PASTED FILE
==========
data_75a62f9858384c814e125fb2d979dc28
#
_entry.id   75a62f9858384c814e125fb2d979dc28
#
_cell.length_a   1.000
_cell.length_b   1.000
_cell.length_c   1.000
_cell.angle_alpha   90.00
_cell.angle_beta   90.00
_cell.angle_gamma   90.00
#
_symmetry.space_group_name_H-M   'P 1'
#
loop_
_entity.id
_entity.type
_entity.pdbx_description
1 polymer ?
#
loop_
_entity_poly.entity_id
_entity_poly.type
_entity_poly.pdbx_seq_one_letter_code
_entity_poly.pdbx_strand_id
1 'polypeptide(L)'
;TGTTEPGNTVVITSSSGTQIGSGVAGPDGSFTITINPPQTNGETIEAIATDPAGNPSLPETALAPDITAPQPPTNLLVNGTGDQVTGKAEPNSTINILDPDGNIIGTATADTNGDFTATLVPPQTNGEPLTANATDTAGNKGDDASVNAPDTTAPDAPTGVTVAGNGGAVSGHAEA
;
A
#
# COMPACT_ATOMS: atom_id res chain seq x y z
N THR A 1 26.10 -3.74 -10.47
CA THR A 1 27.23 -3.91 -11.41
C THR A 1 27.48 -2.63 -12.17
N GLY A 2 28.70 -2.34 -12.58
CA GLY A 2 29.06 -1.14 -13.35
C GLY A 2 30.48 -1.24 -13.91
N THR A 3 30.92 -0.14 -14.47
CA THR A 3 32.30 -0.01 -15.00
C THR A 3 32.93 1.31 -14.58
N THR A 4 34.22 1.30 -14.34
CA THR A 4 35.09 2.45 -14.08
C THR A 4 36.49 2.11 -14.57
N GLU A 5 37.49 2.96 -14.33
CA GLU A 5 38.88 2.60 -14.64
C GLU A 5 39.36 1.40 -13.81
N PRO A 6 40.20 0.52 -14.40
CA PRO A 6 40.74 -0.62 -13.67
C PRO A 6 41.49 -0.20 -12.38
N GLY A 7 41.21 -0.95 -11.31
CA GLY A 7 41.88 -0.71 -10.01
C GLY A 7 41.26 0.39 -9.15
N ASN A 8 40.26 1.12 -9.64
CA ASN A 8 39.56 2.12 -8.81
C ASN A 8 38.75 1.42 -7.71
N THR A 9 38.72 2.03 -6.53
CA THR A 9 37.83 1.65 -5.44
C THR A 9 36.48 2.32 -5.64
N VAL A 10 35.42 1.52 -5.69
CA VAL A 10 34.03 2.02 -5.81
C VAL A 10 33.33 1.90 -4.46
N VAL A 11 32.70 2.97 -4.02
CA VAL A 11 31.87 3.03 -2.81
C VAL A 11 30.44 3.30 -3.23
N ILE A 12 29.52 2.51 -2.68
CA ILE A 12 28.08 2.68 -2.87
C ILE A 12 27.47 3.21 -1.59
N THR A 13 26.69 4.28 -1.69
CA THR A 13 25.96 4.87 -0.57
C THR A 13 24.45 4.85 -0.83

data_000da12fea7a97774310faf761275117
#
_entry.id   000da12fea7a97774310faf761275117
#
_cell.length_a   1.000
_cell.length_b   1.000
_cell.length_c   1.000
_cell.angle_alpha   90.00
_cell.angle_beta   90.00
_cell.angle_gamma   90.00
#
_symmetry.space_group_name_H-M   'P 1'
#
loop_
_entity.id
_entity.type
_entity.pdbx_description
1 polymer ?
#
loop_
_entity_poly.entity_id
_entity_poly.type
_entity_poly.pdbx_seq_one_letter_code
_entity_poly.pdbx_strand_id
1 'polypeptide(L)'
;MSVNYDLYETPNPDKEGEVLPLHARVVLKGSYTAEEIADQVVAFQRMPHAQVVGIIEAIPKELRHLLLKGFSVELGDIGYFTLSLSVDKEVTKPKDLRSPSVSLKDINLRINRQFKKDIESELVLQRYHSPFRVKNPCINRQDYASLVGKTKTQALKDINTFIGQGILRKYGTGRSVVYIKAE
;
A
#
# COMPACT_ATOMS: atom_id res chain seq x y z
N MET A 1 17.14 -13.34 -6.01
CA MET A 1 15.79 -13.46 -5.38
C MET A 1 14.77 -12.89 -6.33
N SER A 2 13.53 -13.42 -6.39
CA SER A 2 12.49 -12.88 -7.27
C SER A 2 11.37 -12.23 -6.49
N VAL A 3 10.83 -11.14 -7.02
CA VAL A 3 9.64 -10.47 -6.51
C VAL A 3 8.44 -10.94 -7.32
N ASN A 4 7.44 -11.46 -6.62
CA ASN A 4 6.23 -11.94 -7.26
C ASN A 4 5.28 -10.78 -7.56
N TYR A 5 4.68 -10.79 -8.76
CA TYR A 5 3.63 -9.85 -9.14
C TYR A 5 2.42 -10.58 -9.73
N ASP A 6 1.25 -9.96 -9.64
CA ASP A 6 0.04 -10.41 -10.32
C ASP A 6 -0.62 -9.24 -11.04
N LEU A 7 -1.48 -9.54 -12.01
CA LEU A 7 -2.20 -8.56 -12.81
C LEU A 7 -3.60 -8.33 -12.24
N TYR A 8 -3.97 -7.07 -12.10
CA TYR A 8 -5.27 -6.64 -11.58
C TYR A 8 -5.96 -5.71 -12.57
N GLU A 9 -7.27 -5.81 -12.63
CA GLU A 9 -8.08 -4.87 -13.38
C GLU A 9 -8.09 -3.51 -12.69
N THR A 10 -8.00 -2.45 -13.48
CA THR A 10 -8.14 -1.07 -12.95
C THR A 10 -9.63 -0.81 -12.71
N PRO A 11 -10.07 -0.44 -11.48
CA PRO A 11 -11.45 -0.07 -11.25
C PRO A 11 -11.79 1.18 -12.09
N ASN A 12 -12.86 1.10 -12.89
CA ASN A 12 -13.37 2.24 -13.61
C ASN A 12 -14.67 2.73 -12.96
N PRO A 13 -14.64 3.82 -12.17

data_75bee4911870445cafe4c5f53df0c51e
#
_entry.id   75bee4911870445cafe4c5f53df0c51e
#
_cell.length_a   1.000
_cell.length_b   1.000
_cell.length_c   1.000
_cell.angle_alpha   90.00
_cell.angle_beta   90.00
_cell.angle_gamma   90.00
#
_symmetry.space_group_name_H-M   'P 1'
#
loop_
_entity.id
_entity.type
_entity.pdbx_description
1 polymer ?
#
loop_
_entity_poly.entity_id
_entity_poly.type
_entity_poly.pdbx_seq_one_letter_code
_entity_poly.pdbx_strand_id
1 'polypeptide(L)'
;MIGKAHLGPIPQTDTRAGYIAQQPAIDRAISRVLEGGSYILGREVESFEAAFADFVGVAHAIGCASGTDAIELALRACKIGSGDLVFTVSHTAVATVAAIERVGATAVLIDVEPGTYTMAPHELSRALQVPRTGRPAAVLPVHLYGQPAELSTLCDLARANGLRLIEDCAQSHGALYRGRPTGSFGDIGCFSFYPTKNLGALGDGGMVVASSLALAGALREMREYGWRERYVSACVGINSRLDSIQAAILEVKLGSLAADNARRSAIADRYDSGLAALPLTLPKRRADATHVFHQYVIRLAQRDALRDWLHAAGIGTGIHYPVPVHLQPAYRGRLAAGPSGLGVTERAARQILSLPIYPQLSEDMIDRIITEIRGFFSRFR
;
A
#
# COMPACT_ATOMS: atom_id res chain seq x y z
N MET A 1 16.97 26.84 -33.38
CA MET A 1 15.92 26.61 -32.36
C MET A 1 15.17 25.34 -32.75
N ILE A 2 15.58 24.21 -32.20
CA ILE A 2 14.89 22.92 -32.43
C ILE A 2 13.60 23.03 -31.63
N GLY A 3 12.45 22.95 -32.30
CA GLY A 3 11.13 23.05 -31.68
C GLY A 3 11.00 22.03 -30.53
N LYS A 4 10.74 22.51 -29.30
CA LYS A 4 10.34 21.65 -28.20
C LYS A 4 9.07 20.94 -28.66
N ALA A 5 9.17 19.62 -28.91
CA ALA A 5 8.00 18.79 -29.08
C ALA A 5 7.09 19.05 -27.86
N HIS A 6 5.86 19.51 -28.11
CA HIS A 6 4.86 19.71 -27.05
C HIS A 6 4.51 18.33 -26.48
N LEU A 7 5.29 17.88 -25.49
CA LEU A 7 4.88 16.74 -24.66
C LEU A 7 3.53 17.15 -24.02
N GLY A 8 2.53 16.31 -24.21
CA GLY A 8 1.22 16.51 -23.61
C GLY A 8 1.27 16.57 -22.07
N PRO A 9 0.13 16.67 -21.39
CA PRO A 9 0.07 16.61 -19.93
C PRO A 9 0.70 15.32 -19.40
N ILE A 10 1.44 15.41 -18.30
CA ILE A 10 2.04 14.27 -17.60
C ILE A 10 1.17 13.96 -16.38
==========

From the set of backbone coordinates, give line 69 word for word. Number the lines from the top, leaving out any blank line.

C THR A 13 24.45 4.85 -0.83